Sure, it’s all pretty contrived, but playwright Gionfriddo manipulates the wordy conversations among these women with style. SAhe even manages to wedge Catherine’s mom Alice (Anne McEvoy) into the proceedings, contributing a voice from an older generation. This is particularly startling when Alice and then Catherine wind up defending some of the positions of the right-wing scold Phyllis Schlafly, who posited that women should lead in the relationship and women must follow. Yikes! Go ahead and see if that doesn’t start some heated arguments on the ride home.

If there is a wrinkle in this production, it is that the detailed words and thoughts of Avery, Gwen and Catherine are at times delivered with too much speed and slickness. This turns the intellectually appealing screeds into little memorization sideshows that run the risk of minimizing the impact of the script. More variation in the pacing of those moments could also help some of the quips (and there are many) land better.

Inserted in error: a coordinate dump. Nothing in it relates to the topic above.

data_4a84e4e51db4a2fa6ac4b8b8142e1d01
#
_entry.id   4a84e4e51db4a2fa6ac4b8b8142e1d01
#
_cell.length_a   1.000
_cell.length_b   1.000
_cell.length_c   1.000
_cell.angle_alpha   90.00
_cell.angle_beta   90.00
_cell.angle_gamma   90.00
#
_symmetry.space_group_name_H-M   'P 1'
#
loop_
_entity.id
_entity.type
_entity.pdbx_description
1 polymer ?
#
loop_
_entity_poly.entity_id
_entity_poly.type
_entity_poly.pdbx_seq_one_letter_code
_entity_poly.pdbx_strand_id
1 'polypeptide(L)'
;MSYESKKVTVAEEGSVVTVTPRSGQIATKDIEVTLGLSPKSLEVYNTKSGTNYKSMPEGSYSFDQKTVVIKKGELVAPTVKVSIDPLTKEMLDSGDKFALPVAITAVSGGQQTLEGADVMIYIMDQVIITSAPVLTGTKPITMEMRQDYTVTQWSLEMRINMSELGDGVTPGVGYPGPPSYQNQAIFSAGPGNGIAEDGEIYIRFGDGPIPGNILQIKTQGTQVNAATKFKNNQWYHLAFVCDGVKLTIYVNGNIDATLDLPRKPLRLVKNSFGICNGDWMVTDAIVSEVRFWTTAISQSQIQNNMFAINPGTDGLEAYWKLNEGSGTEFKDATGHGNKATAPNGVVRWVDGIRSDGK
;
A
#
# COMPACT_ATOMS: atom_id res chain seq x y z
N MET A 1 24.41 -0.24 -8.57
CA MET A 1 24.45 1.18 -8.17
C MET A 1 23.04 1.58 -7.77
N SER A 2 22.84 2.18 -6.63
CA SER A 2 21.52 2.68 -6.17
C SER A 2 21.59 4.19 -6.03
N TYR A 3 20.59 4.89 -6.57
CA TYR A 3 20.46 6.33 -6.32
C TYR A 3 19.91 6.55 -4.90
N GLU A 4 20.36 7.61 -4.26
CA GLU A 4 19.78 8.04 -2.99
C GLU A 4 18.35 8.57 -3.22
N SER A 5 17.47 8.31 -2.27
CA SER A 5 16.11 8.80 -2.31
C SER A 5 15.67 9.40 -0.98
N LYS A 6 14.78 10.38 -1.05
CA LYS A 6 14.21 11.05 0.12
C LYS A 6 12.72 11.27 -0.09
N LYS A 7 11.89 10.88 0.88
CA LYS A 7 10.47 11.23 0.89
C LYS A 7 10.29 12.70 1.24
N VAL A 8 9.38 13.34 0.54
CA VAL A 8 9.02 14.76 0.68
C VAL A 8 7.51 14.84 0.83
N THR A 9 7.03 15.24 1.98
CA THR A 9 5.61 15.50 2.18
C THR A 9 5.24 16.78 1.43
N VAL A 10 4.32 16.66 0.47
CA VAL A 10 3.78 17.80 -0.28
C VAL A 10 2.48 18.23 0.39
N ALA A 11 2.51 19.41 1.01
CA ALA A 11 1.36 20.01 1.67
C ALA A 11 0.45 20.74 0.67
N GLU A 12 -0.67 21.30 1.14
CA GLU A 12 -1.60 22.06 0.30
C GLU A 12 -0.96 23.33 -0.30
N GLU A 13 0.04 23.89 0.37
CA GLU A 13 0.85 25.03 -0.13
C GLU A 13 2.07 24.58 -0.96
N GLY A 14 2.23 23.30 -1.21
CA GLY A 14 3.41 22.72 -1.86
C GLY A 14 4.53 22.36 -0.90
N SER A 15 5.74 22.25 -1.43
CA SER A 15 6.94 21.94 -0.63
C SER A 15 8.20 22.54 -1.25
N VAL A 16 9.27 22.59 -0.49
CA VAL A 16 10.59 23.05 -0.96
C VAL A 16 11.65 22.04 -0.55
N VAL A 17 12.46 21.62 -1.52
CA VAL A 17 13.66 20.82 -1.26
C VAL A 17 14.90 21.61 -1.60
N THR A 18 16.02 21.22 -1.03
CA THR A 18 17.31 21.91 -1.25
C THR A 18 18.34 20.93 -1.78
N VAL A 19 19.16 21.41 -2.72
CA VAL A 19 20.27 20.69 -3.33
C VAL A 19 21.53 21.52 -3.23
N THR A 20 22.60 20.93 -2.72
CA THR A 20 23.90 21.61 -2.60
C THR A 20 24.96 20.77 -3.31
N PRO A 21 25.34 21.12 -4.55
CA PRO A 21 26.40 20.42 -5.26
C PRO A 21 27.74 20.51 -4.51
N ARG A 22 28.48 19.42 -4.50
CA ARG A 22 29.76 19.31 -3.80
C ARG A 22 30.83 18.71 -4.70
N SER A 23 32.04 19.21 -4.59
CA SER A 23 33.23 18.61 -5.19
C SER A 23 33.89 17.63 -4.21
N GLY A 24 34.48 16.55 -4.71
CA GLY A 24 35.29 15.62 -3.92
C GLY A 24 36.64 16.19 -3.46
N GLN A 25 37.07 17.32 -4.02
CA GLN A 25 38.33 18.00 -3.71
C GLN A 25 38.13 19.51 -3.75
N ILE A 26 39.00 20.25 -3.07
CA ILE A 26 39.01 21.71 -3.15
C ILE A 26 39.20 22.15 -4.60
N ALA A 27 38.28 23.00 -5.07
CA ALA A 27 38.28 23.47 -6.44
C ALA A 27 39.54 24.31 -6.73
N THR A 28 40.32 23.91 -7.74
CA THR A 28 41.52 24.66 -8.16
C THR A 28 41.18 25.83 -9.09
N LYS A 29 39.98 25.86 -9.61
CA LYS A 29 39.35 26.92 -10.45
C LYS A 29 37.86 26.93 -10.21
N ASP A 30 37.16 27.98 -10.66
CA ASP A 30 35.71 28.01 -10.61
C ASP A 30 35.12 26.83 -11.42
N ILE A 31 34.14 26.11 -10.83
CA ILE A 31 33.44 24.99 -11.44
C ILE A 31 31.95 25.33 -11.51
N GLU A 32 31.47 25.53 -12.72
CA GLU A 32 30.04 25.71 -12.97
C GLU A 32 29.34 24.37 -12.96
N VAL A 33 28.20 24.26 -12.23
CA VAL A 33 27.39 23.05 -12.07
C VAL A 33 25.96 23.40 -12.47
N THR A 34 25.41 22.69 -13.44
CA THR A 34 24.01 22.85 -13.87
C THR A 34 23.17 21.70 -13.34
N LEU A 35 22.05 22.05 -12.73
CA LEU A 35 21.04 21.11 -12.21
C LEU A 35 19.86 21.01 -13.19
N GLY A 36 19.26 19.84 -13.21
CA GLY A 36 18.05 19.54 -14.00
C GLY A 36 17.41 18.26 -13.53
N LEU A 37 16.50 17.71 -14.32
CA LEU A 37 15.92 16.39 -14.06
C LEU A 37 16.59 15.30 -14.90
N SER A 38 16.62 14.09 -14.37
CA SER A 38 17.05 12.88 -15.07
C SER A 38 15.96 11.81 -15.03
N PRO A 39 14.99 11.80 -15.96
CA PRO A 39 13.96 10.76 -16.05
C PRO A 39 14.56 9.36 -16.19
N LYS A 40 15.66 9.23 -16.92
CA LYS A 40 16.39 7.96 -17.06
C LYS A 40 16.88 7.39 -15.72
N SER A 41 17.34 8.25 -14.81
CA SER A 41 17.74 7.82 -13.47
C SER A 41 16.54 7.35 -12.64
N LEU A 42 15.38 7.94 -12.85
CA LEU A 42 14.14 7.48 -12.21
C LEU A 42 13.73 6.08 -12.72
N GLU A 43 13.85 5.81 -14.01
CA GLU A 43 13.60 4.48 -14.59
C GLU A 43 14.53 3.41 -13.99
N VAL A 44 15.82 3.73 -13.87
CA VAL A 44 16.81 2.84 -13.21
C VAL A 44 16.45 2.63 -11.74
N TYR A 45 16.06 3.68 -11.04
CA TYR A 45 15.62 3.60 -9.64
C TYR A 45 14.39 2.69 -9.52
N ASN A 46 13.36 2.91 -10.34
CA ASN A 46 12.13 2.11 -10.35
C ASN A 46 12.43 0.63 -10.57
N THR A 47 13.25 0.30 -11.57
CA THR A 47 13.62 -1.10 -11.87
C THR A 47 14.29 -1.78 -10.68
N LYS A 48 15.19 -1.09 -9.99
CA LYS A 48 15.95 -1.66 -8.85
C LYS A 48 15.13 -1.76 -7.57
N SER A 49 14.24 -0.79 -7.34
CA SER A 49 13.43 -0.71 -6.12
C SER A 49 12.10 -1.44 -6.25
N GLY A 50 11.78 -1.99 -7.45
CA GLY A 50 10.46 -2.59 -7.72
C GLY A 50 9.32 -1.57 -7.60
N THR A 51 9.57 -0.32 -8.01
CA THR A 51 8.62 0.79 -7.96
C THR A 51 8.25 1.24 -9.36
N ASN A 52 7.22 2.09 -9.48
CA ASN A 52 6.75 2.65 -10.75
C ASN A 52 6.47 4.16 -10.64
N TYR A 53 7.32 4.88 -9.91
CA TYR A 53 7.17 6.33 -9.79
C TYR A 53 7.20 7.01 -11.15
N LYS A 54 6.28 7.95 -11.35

That said, this is a well-performed, thoughtful play that covers a whole lot of ground as it diagnoses, with large dollops of wit, the state of women and their relationships. It’s like Wendy Wasserstein’s The Heidi Chronicles from a couple decades ago, but with an intellectual, feminist-oriented dissection of torture-porn and slasher movies thrown in. Now there‘s an unexpected holiday treat for you!

Rapture, Blister, Burn
Through December 15 produced by Convergence-Continuum at The Liminis, 2438 Scranton Rd., 216-687-0074, convergence-continuum.org.

Ella Enchanted, Dobama Theatre

When it comes to spells that a naughty fairy can impose on a person, a curse of obedience ranks pretty high on the pain spectrum. That’s what the title character is facing in Ella Enchantedby Karen Zacarias, now at Dobama Theatre. This adaptation of the eponymous book by Gail Carson Levine explains the Cinderella story by making it all about a spell cast by the fairy Lucinda, who clearly suffers from a form of attention deficit disorder.

This is what is currently called a “family” show, but in actuality it’s really a kids’ show, since there’s little in the script to keep adults engaged. I mean, the Cinderella folk tale is part of our DNA, and we don’t exactly need a two-hour show, with intermission, to lay out the storyline again.